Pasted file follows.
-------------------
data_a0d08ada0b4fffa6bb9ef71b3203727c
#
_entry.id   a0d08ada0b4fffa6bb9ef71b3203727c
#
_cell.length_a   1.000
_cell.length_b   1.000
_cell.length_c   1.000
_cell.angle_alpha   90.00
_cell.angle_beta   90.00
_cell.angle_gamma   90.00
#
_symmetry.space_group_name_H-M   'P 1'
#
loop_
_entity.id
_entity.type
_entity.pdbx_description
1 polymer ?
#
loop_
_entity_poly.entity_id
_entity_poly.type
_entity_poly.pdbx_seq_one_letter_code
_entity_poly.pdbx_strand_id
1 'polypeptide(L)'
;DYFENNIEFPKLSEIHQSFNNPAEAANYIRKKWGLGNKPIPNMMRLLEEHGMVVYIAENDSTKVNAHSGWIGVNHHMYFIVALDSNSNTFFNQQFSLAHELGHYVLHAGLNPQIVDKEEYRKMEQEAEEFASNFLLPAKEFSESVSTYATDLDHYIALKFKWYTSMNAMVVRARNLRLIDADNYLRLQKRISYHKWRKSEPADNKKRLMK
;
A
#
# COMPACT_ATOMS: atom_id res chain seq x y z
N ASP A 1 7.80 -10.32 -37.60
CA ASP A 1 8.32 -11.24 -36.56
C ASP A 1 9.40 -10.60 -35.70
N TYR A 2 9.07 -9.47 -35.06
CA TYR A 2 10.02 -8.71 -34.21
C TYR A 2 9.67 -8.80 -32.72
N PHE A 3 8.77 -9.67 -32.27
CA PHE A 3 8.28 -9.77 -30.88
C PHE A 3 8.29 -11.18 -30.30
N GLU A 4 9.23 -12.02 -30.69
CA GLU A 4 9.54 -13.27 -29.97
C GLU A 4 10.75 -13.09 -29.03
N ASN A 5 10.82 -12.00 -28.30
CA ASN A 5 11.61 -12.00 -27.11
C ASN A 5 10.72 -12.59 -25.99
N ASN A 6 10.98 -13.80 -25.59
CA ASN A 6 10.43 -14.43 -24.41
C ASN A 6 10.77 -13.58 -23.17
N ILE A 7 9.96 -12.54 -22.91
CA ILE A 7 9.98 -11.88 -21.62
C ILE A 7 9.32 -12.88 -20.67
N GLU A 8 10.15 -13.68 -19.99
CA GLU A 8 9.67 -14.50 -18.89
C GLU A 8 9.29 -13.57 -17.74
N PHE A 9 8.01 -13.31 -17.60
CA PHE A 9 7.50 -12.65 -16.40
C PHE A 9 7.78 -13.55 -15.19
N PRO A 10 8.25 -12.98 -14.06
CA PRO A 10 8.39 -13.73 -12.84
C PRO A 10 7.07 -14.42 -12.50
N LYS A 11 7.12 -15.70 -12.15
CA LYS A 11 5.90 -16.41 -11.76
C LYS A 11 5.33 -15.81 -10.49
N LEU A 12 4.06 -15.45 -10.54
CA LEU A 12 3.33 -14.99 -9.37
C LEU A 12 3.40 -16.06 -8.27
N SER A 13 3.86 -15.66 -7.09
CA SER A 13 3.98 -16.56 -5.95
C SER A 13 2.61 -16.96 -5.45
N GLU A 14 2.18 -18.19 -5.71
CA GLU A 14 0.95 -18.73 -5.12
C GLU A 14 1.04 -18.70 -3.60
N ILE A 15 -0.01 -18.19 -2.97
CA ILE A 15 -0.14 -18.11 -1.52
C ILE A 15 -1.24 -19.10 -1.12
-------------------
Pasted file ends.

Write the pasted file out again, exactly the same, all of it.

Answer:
data_a0d08ada0b4fffa6bb9ef71b3203727c
#
_entry.id   a0d08ada0b4fffa6bb9ef71b3203727c
#
_cell.length_a   1.000
_cell.length_b   1.000
_cell.length_c   1.000
_cell.angle_alpha   90.00
_cell.angle_beta   90.00
_cell.angle_gamma   90.00
#
_symmetry.space_group_name_H-M   'P 1'
#
loop_
_entity.id
_entity.type
_entity.pdbx_description
1 polymer ?
#
loop_
_entity_poly.entity_id
_entity_poly.type
_entity_poly.pdbx_seq_one_letter_code
_entity_poly.pdbx_strand_id
1 'polypeptide(L)'
;DYFENNIEFPKLSEIHQSFNNPAEAANYIRKKWGLGNKPIPNMMRLLEEHGMVVYIAENDSTKVNAHSGWIGVNHHMYFIVALDSNSNTFFNQQFSLAHELGHYVLHAGLNPQIVDKEEYRKMEQEAEEFASNFLLPAKEFSESVSTYATDLDHYIALKFKWYTSMNAMVVRARNLRLIDADNYLRLQKRISYHKWRKSEPADNKKRLMK
;
A
#
# COMPACT_ATOMS: atom_id res chain seq x y z
N ASP A 1 7.80 -10.32 -37.60
CA ASP A 1 8.32 -11.24 -36.56
C ASP A 1 9.40 -10.60 -35.70
N TYR A 2 9.07 -9.47 -35.06
CA TYR A 2 10.02 -8.71 -34.21
C TYR A 2 9.67 -8.80 -32.72
N PHE A 3 8.77 -9.67 -32.27
CA PHE A 3 8.28 -9.77 -30.88
C PHE A 3 8.29 -11.18 -30.30
N GLU A 4 9.23 -12.02 -30.69
CA GLU A 4 9.54 -13.27 -29.97
C GLU A 4 10.75 -13.09 -29.03
N ASN A 5 10.82 -12.00 -28.30
CA ASN A 5 11.61 -12.00 -27.11
C ASN A 5 10.72 -12.59 -25.99
N ASN A 6 10.98 -13.80 -25.59
CA ASN A 6 10.43 -14.43 -24.41
C ASN A 6 10.77 -13.58 -23.17
N ILE A 7 9.96 -12.54 -22.91
CA ILE A 7 9.98 -11.88 -21.62
C ILE A 7 9.32 -12.88 -20.67
N GLU A 8 10.15 -13.68 -19.99
CA GLU A 8 9.67 -14.50 -18.89
C GLU A 8 9.29 -13.57 -17.74
N PHE A 9 8.01 -13.31 -17.60
CA PHE A 9 7.50 -12.65 -16.40
C PHE A 9 7.78 -13.55 -15.19
N PRO A 10 8.25 -12.98 -14.06
CA PRO A 10 8.39 -13.73 -12.84
C PRO A 10 7.07 -14.42 -12.50
N LYS A 11 7.12 -15.70 -12.15
CA LYS A 11 5.90 -16.41 -11.76
C LYS A 11 5.33 -15.81 -10.49
N LEU A 12 4.06 -15.45 -10.54
CA LEU A 12 3.33 -14.99 -9.37
C LEU A 12 3.40 -16.06 -8.27
N SER A 13 3.86 -15.66 -7.09
CA SER A 13 3.98 -16.56 -5.95
C SER A 13 2.61 -16.96 -5.45
N GLU A 14 2.18 -18.19 -5.71
CA GLU A 14 0.95 -18.73 -5.12
C GLU A 14 1.04 -18.70 -3.60
N ILE A 15 -0.01 -18.19 -2.97
CA ILE A 15 -0.14 -18.11 -1.52
C ILE A 15 -1.24 -19.10 -1.12